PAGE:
Explore the lives of Bengali and Sylheti-speaking communities living and working in the Cathedral and King St quarters of Norwich.
There are 14 excerpts in total for you to enjoy. You can download a Stories From the Quarter map here and embark on the walk yourself, or follow along online by listening to the story below. Explore Stories From the Quarter in full here →
Listen to Sirajul Islam, who left a rural life in Bangladesh to support his brother’s business. Together they own the popular Indian restaurant Ali Tandoori.
My name is Sirajul Islam. I was born on 3 April 1969 in a village in Bangladesh. Rural life was Spartan then, devoid of electricity or telephones. I came to the UK at the age of 27 or 28, a boy from a peasant family. We grew seasonal fruits and crops, and fished. Ours family life was serene – we had little, but there was no stress, no worries. Rain or shine, we walked to school, played in the fields, and returned home by dusk. There were storytellers in villages back then who gave oral accounts of the olden days; my paternal uncle read out puthi manuscripts on our prophet’s life while we sat listening around him, in the light of a kerosene lamp. Our father was a simple farmer and our mother was a housewife who looked after us and the household. We were four brothers, aged 62, 60, then 55 (me) and 50.
About 25 years ago, I came to Norwich to join my brother Ustar Ali’s business. Our family was one of the earliest arrivals in the city. Ustar Ali came here in 1978 to lend a hand in his brother in law’s restaurant called ‘Bombay’ on Timber Hill. Later in 1983-84 he opened a branch of ‘Bombay’ on Magdalen Street and carried on for 10 years. Then he joined a group in Fakenham. In 1996 he came back to Norwich and together we opened ‘Ali Tandoori’. At some point I joined the NHS. I worked there for five years and simultaneously completed my accounting degrees like AAT, ACCA, etc. I completed a Masters in accounting in Bangladesh and hoped to make a profession of it here too. Life went on at its own pace. Bangladesh is my motherland, memories of it mean memories of school friends I remain connected to. I can’t visit Bangladesh often, and I can’t stay there more than three weeks due to my commitments here, so we visit only every 4-5 years. My longest flights are to Bangladesh, obviously, which are 10 hours long. My children visit historic sites when we go back there.
Norwich then was lovely and calm. A historic city with an abundance of greenery, calmer than London. I fell in love with Norwich, and never thought of moving out; I am old fashioned, I like living my life surrounded by what I know. My children also grew up in this city. These days, Norwich has undergone so much development, especially in the housing sector. Driving through the city is costly now, cycling or walking is being promoted these days. The council took these measures for the betterment of all. I have four children. My son is a web developer; he was a sporty child, I used to join him to play football at least once a week. My eldest daughter is a qualified teacher, with a Master’s from Cambridge and is working for New Routes, the international integration and immigration charity as a youth coordinator. My other daughter went to King’s to do a Dental Hygiene and Therapy degree and my youngest daughter is in Jane Austen College and will be going to Greenwich this term. I don’t have grandchildren yet. One of my favourite memories with my children is seeing my youngest daughter’s photo in the newspaper. She was the eco-girl in school and reared chickens. The chicken sheds were frequented by foxes at night. One morning when she went to feed the chickens, she found a fox which had caught its tail on the fence and the teacher had to call EDP. That made the local news.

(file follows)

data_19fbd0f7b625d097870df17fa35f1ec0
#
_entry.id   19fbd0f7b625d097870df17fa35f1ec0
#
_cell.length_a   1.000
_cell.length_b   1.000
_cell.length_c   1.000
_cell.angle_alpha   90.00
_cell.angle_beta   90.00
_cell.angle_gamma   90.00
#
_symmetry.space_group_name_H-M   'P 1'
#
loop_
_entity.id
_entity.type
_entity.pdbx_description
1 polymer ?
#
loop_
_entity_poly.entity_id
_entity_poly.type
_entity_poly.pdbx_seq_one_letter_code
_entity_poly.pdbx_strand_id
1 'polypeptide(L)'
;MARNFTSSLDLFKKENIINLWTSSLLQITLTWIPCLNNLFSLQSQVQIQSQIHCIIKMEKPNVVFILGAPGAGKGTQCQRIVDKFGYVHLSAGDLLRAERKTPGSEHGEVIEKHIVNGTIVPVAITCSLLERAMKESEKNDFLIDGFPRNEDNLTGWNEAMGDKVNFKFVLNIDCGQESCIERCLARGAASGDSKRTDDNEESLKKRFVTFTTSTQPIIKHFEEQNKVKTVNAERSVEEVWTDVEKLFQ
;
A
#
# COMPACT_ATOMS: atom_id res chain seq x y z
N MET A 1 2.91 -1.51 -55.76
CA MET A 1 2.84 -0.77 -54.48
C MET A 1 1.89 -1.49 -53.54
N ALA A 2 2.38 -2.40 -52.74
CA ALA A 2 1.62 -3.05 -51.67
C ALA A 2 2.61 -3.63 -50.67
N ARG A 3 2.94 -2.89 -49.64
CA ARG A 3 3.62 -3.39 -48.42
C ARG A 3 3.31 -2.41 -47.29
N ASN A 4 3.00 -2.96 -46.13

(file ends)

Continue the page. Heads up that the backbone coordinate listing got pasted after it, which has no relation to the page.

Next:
As a practising Muslim, the most important man in my life is my prophet Muhammad (PBUH), his life inspires me. The most beautiful place I’ve ever visited was the Grand Mosque of Mecca, it can accommodate about 4 million people at a time, and the design of the built area and the lighting are amazing. Apart from that, I have visited places in Europe. I am involved with the mosque and community centre in Norwich, as I love working for people. The lesson I’ve learned from life is patience, good listening and positive thinking. To maintain a good work life one has to be organised.
My mother died at the age of 74-75, in my care. She was suffering from post-stroke complications for two years prior to her death. There is nothing like the bond between a mother and her child – I have so many fond memories of her. A person that changed the course of my life would be my wife. We share everything, love each other, and I can’t think about living my life without her. We knew each other’s families before marriage. Our parents thought we could be a good match and arranged it. In olden days we celebrated Ramadan and Eid, ate homemade pitha, went to Puja programmes and had fun too. The culture of living in a Bangladeshi village was to live in harmony. It was not a solitary life, we lived in a herd. There weren’t many police officers then, people respected one another and did not harm others; a strong village culture was able to independently solve issues.
Sirajul Islam was born in a small village in Bangladesh in 1969. Whilst there, he received a Master’s Degree in Accounting. He moved to Norwich in 1996, in order to join his brother’s business, and together they opened the restaurant Ali Tandoori. He lives with his wife and children.
Stories From the Quarter is a National Centre for Writing project in partnership with Norfolk Record Office, funded by National Lottery Heritage Fund.
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